Surprise Report, v.3.

One of the changes Nolan Ryan made after his first spring training as Rangers President was to put names on the uniforms of all the club's minor league players. Back in his first swim with the Rangers, it didn't take a lot of effort to figure out which prospect was Ivan Rodriguez, or Juan Gonzalez, or Dan Smith, or Robb Nen.

But coming into his first camp in management with an organization whose farm system was then judged to be the fourth best in baseball, based on depth as much as on top-tier talent, it wasn't as easy to figure out who, as Ryan put it, "the three number 19's" were -- since all three were legitimate prospects.

But if the labeled jerseys are one way to distinguish Boscan from Pimentel, Moreland from Smith, Telis from Felix, Brigham from Ocampo, there's one other measure Ryan has taken that will not only help you tell Corey Young from Beau Jones, but also draw you to the Rangers' top young arms, if you're paying attention.

Wearing a Madras shirt (with no name on the back), Ryan spent his Sunday morning moving around the four minor league fields that fan out from the eagle's nest at the southwest corner of the Rangers' complex, and there was a clear design to his path. One of the changes in regimen that Ryan helped institute this spring was having pitchers, rather than coaches, throw batting practice. As a steady stream of young Rangers arms finished getting loose on the eight-wide stretch of pitching mounds off to the side, many of them methodically made their way onto one of the four fields.

To help understand this point, you need to realize that the four fields are going all at once. Four pitchers throwing B.P. simultaneously, four batting cages each manned by one hitter and three or four others waiting their turn, with four groups of infielders taking ground balls and swarms of players all over the four outfields, shagging.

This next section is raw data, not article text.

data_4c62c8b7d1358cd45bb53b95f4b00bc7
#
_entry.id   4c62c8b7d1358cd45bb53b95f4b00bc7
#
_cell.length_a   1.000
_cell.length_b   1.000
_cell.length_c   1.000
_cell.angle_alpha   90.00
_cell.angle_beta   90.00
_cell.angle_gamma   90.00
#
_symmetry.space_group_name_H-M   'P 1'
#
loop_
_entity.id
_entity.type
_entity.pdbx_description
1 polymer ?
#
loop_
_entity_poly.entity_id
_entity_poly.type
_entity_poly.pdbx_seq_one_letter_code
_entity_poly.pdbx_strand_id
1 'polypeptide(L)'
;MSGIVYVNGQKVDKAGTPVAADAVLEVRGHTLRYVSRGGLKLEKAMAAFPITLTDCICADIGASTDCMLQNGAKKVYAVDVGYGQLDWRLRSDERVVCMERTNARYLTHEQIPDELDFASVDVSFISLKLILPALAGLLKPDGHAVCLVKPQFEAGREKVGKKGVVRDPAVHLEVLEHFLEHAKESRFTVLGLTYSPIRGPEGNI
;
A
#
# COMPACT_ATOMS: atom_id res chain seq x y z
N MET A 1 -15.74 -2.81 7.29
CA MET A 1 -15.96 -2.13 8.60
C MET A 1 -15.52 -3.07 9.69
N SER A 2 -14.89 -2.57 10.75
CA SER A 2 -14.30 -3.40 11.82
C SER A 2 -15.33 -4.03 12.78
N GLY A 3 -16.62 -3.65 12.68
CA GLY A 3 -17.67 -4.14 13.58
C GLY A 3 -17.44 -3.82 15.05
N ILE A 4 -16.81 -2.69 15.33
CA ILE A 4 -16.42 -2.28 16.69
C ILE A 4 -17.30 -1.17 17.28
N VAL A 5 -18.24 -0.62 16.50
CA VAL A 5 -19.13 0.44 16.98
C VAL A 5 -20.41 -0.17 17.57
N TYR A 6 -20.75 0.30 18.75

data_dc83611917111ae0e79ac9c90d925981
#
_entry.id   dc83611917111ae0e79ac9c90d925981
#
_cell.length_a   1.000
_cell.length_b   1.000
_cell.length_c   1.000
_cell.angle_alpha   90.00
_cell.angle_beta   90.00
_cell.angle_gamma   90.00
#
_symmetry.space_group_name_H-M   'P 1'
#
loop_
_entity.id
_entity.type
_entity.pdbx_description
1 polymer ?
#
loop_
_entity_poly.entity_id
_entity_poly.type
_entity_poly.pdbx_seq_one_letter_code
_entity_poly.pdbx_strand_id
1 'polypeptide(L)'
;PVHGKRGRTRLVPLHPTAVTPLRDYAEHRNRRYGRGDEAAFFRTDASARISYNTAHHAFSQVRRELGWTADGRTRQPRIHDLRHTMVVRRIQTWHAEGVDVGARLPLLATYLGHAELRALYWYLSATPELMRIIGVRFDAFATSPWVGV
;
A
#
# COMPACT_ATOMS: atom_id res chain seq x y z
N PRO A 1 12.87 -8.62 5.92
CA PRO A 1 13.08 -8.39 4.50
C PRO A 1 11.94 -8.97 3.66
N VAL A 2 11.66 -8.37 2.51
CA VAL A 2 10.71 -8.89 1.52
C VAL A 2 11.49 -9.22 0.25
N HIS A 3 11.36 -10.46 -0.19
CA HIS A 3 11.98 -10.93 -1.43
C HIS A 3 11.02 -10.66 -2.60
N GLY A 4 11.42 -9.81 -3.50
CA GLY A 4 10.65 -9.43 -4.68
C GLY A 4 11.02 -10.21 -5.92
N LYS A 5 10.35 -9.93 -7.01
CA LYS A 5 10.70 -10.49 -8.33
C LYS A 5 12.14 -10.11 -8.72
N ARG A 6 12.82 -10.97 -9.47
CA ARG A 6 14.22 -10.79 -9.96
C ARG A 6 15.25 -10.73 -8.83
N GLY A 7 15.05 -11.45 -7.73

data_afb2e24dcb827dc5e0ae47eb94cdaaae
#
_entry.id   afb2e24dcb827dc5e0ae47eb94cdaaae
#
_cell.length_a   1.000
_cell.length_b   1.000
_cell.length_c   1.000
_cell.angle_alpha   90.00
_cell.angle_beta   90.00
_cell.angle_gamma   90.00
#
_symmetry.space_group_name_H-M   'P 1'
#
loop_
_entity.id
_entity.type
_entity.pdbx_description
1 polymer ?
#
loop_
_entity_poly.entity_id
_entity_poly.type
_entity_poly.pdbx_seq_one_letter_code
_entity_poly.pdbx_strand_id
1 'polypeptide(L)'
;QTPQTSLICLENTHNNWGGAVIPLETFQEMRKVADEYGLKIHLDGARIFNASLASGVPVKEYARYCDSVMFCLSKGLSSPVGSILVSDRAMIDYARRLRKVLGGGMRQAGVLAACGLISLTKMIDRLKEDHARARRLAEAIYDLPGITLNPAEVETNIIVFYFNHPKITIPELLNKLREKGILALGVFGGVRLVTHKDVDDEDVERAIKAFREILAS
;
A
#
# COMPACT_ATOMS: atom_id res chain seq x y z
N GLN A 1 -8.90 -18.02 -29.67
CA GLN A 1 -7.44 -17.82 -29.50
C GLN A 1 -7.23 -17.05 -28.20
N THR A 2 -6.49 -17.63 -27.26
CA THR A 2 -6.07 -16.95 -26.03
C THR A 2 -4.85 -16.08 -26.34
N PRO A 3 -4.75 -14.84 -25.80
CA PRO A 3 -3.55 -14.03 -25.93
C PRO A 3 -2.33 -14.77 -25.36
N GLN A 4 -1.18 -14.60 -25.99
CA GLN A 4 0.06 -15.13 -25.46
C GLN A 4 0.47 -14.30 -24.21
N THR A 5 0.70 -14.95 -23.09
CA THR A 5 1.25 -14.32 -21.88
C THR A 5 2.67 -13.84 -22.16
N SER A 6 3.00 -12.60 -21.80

(Here's a Google view. Zoom in to that four-leaf clover of fields at the bottom.)

When I walked up, I was drawn immediately to the field where 18-year-old Martin Perez was pitching to hitters. There was Ryan, the man in Madras and a black baseball cap leaning against the back of the cage amidst a line of Rangers uniforms, intently watching the left-handed blue-chipper. When pitchers throw live B.P., they're pitching. This isn't throwing at 80 percent to give hitters something to rake. It's making your pitches, trying to get outs.

After Perez had finished his session, 150 feet away there were righthanders Pedro Strop (wow) and Wilmer Font, back to back, throwing live B.P. on the field just to the right. And there was Ryan, situated in the same spot, only different, leaning against that other cage just as he had the first.

Back to the Perez Field to see Carlos Melo, the 18-year-old righthander who came over in the Gerald Laird trade, an extremely exciting power arm off of whom Ryan and I put just about as many balls into play as the threesome of Engel Beltre, Tim Smith, and Jonathan Greene did. (To be fair, Melo had some command issues, but when his live fastball did bury the zone, the hitters managed to foul the ball into the dirt or the cage, at best.)

Back again to the Strop/Font Field went Ryan, to see Joe Wieland face hitters.

And afterwards, a brief conversation behind the cage between Ryan and Wieland that I couldn't hear, and didn't even try to. Just watching the body language and the facial expressions, I witnessed a two-minute talk I may never forget. No different from the Ryan moment with Kasey Kiker on the same minor league field a year ago, Ryan talked, Wieland listened. Ryan taught, Wieland absorbed. It was a quiet, unanimated, casual chalk talk, with absolutely no bluster or intimidation or "Do you know who I am?"